The 4 Worst Mistakes Good Parents Make

By Ashley Marcin on 25 February 2015 1 comment

We all know that kids don't come with instruction manuals. And now that my daughter is three, I could sure use some guidance more than ever. What I've learned in my short time as a mom is that we're all doing the best we can to be good parents. But the truth remains: Even good parents make mistakes. Here are some common ones you can start working on today to benefit everyone in your family. (See also: 13 Parenting Hacks That Will Save You Time)

1. Hovering

Children of all ages need to develop a sense of autonomy in the world. They need alone time, even in small doses. Parents need alone time, too. Yet, many awesome moms and dads hover around their kids all hours of the day so they won't miss out on all of life's milestones. Or, in some cases like mine, out of mere habit. Over time, this constant attention creates stress that kids pick up on in both big and small doses.

Letting go can be hard, especially with toddlers and preschoolers, but some scheduled independent play can help everyone. If you create a safe space free from obvious dangers (and maybe rotate some fun toys and art supplies), you can begin the process with confidence. Start with 15 minutes to a half hour on a Saturday morning and go from there. The amount of alone time will depend on your child's age and personality (take his or her lead), but he or she will probably enjoy the space as much as you will.

2. Over-Scheduling

Extracurricular activities are fun. They provide unique outlets for kids to develop interests in areas outside of academics and simple play. However, when well-intentioned parents sign their kids up for all those ballet classes, soccer teams, music lessons, scout troops, and other groups — they may be doing more harm than good. In fact, too many structured activities may "hinder children's executive functioning." In other words, they disrupt the development of those critical skills that revolve around decision-making, planning, prioritizing tasks, and more.

Researchers suggest that when kids control how they spend their free time — playing independently, for example — these important areas hone accordingly. There's even evidence that children with higher executive function will be "healthier, wealthier, and more socially stable throughout their lives." So, sign your little one up for a few fun things throughout the year, but keep some free time in the mix to allow their minds to grow and function well.

3. Comparing

As embarrassing as it is to admit, I have fallen into the comparison trap with my parenting on many different occasions. One mom is always put together while I'm sporting sweats and zero makeup. Another mom always comes prepared while I'm continually forgetting all the essentials. Yet another mom has her kids in line sans yelling while my own is going crazy despite my creative discipline techniques. The list goes on.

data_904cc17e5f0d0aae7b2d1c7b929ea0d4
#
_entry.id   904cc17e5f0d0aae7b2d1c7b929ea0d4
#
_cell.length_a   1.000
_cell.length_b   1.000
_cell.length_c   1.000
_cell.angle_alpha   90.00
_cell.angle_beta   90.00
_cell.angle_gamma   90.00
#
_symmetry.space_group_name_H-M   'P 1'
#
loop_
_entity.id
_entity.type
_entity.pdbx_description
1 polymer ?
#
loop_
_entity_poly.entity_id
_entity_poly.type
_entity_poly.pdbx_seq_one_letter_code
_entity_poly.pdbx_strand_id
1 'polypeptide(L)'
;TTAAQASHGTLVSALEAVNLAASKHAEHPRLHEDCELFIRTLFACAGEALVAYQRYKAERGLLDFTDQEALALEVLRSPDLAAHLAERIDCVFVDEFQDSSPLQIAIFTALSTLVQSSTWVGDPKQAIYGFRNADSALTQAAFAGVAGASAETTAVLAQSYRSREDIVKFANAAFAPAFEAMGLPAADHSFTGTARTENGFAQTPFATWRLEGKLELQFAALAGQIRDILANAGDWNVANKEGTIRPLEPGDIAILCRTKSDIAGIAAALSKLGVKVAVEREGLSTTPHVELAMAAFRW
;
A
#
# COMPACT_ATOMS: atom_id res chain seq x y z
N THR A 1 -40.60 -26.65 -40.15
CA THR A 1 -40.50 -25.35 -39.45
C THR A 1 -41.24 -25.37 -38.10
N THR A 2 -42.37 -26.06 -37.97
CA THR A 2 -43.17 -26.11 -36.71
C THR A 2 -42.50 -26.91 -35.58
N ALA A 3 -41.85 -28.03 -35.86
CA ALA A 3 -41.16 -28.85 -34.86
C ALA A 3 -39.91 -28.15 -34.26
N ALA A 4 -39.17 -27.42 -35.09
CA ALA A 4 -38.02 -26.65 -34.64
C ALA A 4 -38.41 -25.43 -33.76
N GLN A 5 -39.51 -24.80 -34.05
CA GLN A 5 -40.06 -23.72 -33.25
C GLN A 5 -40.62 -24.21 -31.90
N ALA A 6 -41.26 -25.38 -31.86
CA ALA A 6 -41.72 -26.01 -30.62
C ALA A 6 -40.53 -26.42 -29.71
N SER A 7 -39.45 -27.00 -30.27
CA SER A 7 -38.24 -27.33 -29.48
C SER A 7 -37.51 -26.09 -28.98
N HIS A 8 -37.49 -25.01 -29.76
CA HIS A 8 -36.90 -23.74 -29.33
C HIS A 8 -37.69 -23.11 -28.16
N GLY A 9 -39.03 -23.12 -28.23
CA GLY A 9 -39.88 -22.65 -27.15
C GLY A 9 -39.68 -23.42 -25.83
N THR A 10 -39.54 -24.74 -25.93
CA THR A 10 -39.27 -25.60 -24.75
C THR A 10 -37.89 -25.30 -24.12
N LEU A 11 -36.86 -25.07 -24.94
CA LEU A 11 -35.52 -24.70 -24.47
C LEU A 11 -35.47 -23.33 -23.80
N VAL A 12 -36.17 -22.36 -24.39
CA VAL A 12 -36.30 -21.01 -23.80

The thing with comparison is that you can't win in any of these scenarios. Everyone is always doing something better (or worse) than you at any given moment. Yet, at the same time, assumptions are dangerous, since we never truly know the whole story about someone else's life. The best you can do is revel in your own parenting accomplishments and fight the urge to stack yourself against others. Plus, being a better parent starts with paying attention to your own situation, not gazing at the family across the street.

4. Being Distracted

My mom has commented numerous times that her child-rearing years would have been totally different with the Internet and our many modern devices for checking in. In good ways and bad. I hear her on this one, since I'm guilty of being distracted by my cell phone from time to time. Okay. More often than I'd like to admit. Good parents try limiting their children's screen time, but it's time we pull back on our own. Who's with me?

Kids ages four through 18 were surveyed related to their parents' cell phone habits, and the response — no matter the age — was strangely similar. They're tired of competing with screens for attention. Try to unplug with your kids as often as possible. Leave your phone at home when you walk to the park. Never bring your device to the dinner table. Or perhaps set designated times to check your e-mails, texts, the news, or whatever else sucks you in the most often. That stuff will still be there, but the moments you spend with your kids are limited.

What parenting mistakes have you made? And what have you done to change your habits?

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Guest's picture

As a parent, I can honestly say I struggle with number 4. It's so easy to pick up the phone and check an email or respond to a text at any given moment but sometimes you just have to unplug.